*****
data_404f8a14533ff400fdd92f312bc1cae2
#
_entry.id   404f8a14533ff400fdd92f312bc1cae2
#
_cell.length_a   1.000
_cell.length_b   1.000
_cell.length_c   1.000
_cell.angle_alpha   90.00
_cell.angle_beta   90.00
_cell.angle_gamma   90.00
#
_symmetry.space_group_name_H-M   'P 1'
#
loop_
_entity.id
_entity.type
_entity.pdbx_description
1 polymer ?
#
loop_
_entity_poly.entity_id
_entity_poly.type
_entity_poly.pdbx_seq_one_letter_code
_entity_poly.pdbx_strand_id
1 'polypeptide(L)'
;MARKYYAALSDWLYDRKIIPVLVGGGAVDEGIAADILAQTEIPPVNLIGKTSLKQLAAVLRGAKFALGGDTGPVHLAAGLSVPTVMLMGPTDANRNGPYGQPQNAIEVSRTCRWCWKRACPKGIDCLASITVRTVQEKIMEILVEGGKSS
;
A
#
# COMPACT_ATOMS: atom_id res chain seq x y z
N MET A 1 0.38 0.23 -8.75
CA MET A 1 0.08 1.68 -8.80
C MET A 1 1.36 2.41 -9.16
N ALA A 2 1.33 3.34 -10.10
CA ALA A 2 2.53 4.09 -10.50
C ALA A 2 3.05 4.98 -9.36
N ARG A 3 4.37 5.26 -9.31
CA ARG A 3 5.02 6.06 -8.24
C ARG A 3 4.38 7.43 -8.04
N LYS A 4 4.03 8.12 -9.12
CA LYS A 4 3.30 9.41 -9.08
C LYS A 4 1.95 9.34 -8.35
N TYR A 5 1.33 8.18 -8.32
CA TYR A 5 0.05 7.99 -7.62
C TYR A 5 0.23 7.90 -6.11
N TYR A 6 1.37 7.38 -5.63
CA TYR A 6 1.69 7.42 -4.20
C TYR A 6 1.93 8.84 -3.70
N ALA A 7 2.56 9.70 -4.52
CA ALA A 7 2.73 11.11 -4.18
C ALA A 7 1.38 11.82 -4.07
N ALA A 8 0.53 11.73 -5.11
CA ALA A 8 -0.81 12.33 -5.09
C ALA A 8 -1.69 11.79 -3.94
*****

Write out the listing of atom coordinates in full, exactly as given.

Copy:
data_404f8a14533ff400fdd92f312bc1cae2
#
_entry.id   404f8a14533ff400fdd92f312bc1cae2
#
_cell.length_a   1.000
_cell.length_b   1.000
_cell.length_c   1.000
_cell.angle_alpha   90.00
_cell.angle_beta   90.00
_cell.angle_gamma   90.00
#
_symmetry.space_group_name_H-M   'P 1'
#
loop_
_entity.id
_entity.type
_entity.pdbx_description
1 polymer ?
#
loop_
_entity_poly.entity_id
_entity_poly.type
_entity_poly.pdbx_seq_one_letter_code
_entity_poly.pdbx_strand_id
1 'polypeptide(L)'
;MARKYYAALSDWLYDRKIIPVLVGGGAVDEGIAADILAQTEIPPVNLIGKTSLKQLAAVLRGAKFALGGDTGPVHLAAGLSVPTVMLMGPTDANRNGPYGQPQNAIEVSRTCRWCWKRACPKGIDCLASITVRTVQEKIMEILVEGGKSS
;
A
#
# COMPACT_ATOMS: atom_id res chain seq x y z
N MET A 1 0.38 0.23 -8.75
CA MET A 1 0.08 1.68 -8.80
C MET A 1 1.36 2.41 -9.16
N ALA A 2 1.33 3.34 -10.10
CA ALA A 2 2.53 4.09 -10.50
C ALA A 2 3.05 4.98 -9.36
N ARG A 3 4.37 5.26 -9.31
CA ARG A 3 5.02 6.06 -8.24
C ARG A 3 4.38 7.43 -8.04
N LYS A 4 4.03 8.12 -9.12
CA LYS A 4 3.30 9.41 -9.08
C LYS A 4 1.95 9.34 -8.35
N TYR A 5 1.33 8.18 -8.32
CA TYR A 5 0.05 7.99 -7.62
C TYR A 5 0.23 7.90 -6.11
N TYR A 6 1.37 7.38 -5.63
CA TYR A 6 1.69 7.42 -4.20
C TYR A 6 1.93 8.84 -3.70
N ALA A 7 2.56 9.70 -4.52
CA ALA A 7 2.73 11.11 -4.18
C ALA A 7 1.38 11.82 -4.07
N ALA A 8 0.53 11.73 -5.11
CA ALA A 8 -0.81 12.33 -5.09
C ALA A 8 -1.69 11.79 -3.94